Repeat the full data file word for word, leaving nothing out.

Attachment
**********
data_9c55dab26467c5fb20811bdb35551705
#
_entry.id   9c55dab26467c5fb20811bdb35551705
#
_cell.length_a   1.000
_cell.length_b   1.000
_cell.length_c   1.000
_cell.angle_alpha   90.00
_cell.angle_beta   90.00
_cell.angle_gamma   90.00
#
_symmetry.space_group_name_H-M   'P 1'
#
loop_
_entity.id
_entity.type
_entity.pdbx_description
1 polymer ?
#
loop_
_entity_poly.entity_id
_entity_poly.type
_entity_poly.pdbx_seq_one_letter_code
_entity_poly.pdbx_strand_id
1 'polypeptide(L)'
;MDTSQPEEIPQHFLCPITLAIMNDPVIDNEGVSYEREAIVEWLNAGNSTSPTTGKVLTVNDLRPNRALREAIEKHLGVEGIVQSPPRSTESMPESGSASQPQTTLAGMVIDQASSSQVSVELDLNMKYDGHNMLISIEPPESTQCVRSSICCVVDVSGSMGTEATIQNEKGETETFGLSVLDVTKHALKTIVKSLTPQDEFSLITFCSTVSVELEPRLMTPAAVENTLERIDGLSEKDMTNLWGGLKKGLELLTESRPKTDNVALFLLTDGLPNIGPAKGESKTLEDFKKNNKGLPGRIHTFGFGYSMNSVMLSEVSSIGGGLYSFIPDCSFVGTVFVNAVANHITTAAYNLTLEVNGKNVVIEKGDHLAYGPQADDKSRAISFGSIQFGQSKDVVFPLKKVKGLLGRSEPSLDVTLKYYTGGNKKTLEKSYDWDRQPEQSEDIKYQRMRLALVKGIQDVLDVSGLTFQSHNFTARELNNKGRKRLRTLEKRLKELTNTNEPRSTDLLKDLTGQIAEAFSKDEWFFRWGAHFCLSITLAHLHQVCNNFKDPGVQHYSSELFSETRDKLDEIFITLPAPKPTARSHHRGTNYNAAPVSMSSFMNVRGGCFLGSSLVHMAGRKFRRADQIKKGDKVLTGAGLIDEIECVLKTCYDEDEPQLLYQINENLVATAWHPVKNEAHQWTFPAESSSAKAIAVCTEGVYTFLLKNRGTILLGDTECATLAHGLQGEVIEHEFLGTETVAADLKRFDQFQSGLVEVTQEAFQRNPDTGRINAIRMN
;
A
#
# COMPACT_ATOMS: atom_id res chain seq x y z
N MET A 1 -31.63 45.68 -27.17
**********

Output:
data_9c55dab26467c5fb20811bdb35551705
#
_entry.id   9c55dab26467c5fb20811bdb35551705
#
_cell.length_a   1.000
_cell.length_b   1.000
_cell.length_c   1.000
_cell.angle_alpha   90.00
_cell.angle_beta   90.00
_cell.angle_gamma   90.00
#
_symmetry.space_group_name_H-M   'P 1'
#
loop_
_entity.id
_entity.type
_entity.pdbx_description
1 polymer ?
#
loop_
_entity_poly.entity_id
_entity_poly.type
_entity_poly.pdbx_seq_one_letter_code
_entity_poly.pdbx_strand_id
1 'polypeptide(L)'
;MDTSQPEEIPQHFLCPITLAIMNDPVIDNEGVSYEREAIVEWLNAGNSTSPTTGKVLTVNDLRPNRALREAIEKHLGVEGIVQSPPRSTESMPESGSASQPQTTLAGMVIDQASSSQVSVELDLNMKYDGHNMLISIEPPESTQCVRSSICCVVDVSGSMGTEATIQNEKGETETFGLSVLDVTKHALKTIVKSLTPQDEFSLITFCSTVSVELEPRLMTPAAVENTLERIDGLSEKDMTNLWGGLKKGLELLTESRPKTDNVALFLLTDGLPNIGPAKGESKTLEDFKKNNKGLPGRIHTFGFGYSMNSVMLSEVSSIGGGLYSFIPDCSFVGTVFVNAVANHITTAAYNLTLEVNGKNVVIEKGDHLAYGPQADDKSRAISFGSIQFGQSKDVVFPLKKVKGLLGRSEPSLDVTLKYYTGGNKKTLEKSYDWDRQPEQSEDIKYQRMRLALVKGIQDVLDVSGLTFQSHNFTARELNNKGRKRLRTLEKRLKELTNTNEPRSTDLLKDLTGQIAEAFSKDEWFFRWGAHFCLSITLAHLHQVCNNFKDPGVQHYSSELFSETRDKLDEIFITLPAPKPTARSHHRGTNYNAAPVSMSSFMNVRGGCFLGSSLVHMAGRKFRRADQIKKGDKVLTGAGLIDEIECVLKTCYDEDEPQLLYQINENLVATAWHPVKNEAHQWTFPAESSSAKAIAVCTEGVYTFLLKNRGTILLGDTECATLAHGLQGEVIEHEFLGTETVAADLKRFDQFQSGLVEVTQEAFQRNPDTGRINAIRMN
;
A
#
# COMPACT_ATOMS: atom_id res chain seq x y z
N MET A 1 -31.63 45.68 -27.17